Whether Russia knew ahead of time that Baghdadi would be present or whether a regular patrol combing the desert for concentrations of jihadists got lucky is unclear. I suspect the latter, and that over the last two weeks intelligence agencies of the major players have picked up chatter from the collapsing caliphate that its emir is no longer among the living.
Lavrov has been reticent to claim the public relations windfall, though there is an acknowledgement in the Western prestige press that Russia bagging Baghdadi pulls down the major rhetorical pillar erected by the Obama administration that the Russians weren't fighting ISIS but merely enabling a ruthless dictator. As Kramer explains,
Russia intervened in the Syrian civil war in 2015; it said at first that cargo planes flying to a Syrian air base carried only humanitarian aid, but later openly announced a military operation. The Kremlin’s stated goal was fighting the Islamic State, lest it gain a stronghold in Syria not far from restive, predominantly Muslim regions in southern Russia.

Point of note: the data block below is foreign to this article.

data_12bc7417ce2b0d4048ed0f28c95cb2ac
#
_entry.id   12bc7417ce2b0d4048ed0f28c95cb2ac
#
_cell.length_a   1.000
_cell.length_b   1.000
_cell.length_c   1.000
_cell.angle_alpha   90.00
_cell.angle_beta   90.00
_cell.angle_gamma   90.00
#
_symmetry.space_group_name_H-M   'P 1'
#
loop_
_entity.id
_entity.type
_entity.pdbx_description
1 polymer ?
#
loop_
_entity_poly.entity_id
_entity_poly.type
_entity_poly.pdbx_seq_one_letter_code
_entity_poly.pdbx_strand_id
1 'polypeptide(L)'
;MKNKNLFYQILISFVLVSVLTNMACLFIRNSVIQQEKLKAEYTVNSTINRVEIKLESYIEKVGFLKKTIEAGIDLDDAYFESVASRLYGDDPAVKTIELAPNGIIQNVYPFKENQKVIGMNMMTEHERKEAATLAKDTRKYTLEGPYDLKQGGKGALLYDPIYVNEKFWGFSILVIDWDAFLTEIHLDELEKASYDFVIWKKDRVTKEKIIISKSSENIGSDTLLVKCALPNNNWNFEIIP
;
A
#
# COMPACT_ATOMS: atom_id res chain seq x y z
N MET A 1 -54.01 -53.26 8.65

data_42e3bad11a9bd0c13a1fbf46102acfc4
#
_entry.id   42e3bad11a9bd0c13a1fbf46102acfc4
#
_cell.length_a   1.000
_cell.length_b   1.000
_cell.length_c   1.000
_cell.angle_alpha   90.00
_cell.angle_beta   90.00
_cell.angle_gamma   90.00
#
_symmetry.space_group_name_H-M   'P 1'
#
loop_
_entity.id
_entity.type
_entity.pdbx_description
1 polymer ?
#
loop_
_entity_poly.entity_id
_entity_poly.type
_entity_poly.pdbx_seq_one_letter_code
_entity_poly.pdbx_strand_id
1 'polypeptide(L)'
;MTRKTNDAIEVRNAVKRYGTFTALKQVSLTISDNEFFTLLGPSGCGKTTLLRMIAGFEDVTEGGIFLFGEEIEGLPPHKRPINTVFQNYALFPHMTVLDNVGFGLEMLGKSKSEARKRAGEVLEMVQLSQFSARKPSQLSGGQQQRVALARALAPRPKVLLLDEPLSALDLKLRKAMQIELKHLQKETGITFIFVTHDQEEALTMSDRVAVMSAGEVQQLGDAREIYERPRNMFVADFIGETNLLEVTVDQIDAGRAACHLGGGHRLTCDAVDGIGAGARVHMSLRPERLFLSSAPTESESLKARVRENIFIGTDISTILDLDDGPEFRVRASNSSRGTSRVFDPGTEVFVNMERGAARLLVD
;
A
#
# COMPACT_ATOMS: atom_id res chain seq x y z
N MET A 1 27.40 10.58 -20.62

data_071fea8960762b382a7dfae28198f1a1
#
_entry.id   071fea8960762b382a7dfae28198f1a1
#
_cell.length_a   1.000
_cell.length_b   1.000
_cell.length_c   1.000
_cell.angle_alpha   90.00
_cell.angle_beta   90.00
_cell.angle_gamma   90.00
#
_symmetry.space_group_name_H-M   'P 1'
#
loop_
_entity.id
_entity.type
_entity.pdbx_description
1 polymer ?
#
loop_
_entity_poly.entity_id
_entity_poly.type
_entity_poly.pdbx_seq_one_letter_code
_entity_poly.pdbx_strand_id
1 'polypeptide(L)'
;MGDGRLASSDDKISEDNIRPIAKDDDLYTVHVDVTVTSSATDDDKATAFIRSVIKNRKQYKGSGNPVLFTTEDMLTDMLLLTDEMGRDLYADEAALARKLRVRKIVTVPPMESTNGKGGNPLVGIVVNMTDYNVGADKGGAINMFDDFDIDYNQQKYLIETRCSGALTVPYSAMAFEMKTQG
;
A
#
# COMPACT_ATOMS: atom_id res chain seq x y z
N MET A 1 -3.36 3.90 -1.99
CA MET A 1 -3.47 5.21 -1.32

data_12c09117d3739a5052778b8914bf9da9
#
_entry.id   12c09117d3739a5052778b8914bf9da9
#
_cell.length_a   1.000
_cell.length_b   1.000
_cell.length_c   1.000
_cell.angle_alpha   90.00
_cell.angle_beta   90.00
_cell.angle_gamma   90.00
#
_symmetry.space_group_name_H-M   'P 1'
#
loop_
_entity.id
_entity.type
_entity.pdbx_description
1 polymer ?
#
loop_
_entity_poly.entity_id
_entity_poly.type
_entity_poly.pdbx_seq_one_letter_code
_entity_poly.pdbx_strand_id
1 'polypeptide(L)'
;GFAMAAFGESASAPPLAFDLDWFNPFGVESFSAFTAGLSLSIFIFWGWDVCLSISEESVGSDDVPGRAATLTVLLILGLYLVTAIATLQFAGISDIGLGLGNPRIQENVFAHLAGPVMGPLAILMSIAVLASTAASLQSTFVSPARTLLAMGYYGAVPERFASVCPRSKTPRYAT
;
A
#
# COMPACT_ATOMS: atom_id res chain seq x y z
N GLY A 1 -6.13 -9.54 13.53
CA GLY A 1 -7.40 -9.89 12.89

But the Obama administration said that the pattern of airstrikes showed that Russia’s real intention was to prop up the government of President Bashar al-Assad, a Russian ally battling a range of opposition groups, including moderate rebels. The killing of the Islamic State’s leader, if confirmed, would help bolster Russia’s initial justification for its intervention — that its goal all along was to fight terrorism.My feeling all along is that Baghdadi is merely a figurehead, that the operations and strategy of the Islamic State are determined by foreign intelligence agencies aligned with the United States. His death is nonetheless a significant event, another portent that the diabolical perversion of the Arab Spring by the United States and its allies is running out of steam.